The original design of the Seanad as set out in the Constitution was a body which would be representative of civil society. We feel that changes in the structure of Irish society require that that the Seanad be reformed to allow it to refocus on this role.
Submission to the The Committee on Procedure and Privileges of Seanad Éireann.

The original design of the Seanad as set out in the Constitution was a body which would be representative of civil society. We feel that changes in the structure of Irish society require that that the Seanad be reformed to allow it to refocus on this role.

In our view, there are two critical paradigm shifts to be addressed.

Partnership structures have become central to the functioning of civil society but these structures and the principle of consensus have not been incorporated in the Seanad. Consequently, the quality of public debate outside the party political systems had no 'agra', - no space for non-partisan debate. We would urge changes that would encourage the Senate to be come a body for negotiation, agreement, and consensus.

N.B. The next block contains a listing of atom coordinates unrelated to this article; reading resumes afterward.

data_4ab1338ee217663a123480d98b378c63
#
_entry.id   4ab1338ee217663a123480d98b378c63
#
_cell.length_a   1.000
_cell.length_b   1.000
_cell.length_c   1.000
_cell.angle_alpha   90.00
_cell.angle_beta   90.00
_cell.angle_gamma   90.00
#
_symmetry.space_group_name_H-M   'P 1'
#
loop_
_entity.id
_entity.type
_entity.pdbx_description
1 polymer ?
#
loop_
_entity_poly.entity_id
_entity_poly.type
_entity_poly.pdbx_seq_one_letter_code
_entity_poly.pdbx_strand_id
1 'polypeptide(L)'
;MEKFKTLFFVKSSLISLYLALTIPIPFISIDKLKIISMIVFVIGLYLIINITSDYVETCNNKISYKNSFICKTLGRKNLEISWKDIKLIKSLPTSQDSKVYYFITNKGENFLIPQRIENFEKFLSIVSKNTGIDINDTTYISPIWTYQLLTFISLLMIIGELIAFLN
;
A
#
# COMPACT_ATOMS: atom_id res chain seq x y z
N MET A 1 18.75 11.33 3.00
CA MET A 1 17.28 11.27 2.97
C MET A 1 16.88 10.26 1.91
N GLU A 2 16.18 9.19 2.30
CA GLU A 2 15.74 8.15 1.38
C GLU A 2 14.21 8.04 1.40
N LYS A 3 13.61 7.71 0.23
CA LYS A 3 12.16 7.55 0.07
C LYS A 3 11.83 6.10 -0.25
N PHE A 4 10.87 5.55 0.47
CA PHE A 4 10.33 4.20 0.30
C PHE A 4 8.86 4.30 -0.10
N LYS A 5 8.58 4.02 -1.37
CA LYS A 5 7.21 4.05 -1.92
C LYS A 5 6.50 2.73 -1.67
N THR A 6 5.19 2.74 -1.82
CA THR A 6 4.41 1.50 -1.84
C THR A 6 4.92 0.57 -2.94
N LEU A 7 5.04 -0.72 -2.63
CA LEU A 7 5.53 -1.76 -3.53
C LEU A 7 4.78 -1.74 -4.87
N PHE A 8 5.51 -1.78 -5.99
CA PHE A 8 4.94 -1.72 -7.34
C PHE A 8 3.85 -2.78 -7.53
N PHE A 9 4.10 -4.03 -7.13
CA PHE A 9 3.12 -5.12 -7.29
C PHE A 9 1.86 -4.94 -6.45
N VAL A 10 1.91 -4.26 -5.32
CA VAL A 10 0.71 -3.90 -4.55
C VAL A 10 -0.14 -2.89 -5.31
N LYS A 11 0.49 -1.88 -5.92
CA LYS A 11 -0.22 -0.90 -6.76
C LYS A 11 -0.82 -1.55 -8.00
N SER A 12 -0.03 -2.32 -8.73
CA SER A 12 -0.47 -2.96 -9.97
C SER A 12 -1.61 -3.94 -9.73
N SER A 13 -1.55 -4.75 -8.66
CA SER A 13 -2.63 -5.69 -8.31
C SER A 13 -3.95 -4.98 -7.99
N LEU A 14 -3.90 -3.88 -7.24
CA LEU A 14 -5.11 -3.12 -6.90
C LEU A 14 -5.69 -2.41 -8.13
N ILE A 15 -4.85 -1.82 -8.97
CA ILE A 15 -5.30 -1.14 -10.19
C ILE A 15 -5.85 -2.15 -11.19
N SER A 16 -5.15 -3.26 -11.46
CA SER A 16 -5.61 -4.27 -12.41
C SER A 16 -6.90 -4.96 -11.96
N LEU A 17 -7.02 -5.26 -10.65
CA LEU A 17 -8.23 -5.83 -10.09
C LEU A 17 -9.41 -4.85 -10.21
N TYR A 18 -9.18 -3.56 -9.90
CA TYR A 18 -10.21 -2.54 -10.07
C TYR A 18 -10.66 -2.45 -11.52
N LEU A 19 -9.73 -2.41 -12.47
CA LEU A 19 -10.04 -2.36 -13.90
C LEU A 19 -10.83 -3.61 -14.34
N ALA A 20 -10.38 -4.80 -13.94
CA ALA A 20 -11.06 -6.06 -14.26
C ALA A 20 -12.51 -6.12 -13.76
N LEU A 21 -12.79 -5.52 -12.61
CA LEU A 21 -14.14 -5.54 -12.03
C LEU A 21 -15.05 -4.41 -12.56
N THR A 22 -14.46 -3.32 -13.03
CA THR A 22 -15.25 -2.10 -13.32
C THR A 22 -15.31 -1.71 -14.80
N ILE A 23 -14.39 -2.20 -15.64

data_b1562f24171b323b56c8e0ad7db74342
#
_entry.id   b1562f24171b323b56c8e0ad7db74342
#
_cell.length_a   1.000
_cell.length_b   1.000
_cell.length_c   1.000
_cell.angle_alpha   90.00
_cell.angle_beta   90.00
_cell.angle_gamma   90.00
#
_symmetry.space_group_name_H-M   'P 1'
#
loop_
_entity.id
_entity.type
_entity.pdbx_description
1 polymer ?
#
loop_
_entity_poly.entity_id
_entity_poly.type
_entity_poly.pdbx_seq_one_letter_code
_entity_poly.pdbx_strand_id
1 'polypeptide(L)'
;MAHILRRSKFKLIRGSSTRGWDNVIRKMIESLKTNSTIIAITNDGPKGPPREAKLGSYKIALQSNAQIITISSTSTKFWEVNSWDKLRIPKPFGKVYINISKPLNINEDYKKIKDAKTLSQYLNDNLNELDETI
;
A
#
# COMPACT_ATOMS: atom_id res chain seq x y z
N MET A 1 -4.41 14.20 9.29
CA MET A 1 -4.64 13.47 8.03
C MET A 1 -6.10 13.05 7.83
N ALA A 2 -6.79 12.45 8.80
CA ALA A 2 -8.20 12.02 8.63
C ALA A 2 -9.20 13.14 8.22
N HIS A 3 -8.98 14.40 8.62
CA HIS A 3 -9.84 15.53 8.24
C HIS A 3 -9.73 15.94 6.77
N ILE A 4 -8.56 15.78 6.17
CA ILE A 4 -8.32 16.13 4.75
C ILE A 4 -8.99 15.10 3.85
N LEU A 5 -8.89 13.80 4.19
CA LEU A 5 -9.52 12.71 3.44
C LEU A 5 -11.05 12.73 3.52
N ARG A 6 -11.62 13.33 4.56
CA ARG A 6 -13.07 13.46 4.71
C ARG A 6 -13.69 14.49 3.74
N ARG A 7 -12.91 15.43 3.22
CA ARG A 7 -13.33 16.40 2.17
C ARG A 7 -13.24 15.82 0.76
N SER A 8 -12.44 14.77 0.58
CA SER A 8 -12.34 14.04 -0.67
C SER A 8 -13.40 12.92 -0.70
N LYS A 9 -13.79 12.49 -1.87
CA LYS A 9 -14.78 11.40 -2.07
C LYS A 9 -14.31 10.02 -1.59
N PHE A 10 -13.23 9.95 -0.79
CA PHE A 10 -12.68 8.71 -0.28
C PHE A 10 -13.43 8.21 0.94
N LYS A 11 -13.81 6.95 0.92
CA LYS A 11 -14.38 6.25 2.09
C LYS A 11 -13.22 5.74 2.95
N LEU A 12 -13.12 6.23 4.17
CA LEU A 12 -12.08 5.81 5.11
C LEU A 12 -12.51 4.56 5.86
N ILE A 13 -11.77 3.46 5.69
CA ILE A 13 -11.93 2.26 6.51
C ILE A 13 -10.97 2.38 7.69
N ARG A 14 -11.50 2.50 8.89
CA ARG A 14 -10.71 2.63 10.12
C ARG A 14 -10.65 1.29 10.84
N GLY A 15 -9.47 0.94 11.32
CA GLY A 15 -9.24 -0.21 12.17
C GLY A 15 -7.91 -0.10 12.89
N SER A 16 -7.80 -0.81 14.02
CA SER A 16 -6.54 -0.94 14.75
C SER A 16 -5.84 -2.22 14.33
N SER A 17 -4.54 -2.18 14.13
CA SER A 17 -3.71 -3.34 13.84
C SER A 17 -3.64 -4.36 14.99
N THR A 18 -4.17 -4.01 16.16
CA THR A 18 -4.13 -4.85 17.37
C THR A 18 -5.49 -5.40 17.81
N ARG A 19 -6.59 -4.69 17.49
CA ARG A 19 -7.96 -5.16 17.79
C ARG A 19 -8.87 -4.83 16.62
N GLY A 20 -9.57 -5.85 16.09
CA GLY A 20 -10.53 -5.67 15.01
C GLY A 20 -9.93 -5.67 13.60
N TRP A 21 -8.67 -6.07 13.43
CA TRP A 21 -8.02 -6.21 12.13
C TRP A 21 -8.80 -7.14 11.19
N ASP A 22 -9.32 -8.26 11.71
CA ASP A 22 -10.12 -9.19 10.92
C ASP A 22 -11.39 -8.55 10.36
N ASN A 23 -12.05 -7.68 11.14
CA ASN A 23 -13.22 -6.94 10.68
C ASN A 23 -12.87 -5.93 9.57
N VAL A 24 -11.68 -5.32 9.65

The other paradigm shift is to recognize that it is the Seanad's task to look after those interests not represented in the electoral system. Representation for children, for other species, and for future generations would produce decisions that were more sustainable than the current interest groups.

Perhaps most important of all, the timing of Seanad elections is designed to suit those who have failed in their bid to become elected to the Dail. This frustrates the separation of the Seanad and blurs the definition. Seanad elections should run to set terms to enable the Senate to develop alone.
Submission to the All-Party Oireachtas Committee on the Constitution

FIE is also seeking to have the Constitution incorporate a distinction between goods and chattels, which are created property, and land and other forms of non created property


1 General provisions……….…………….........……........…2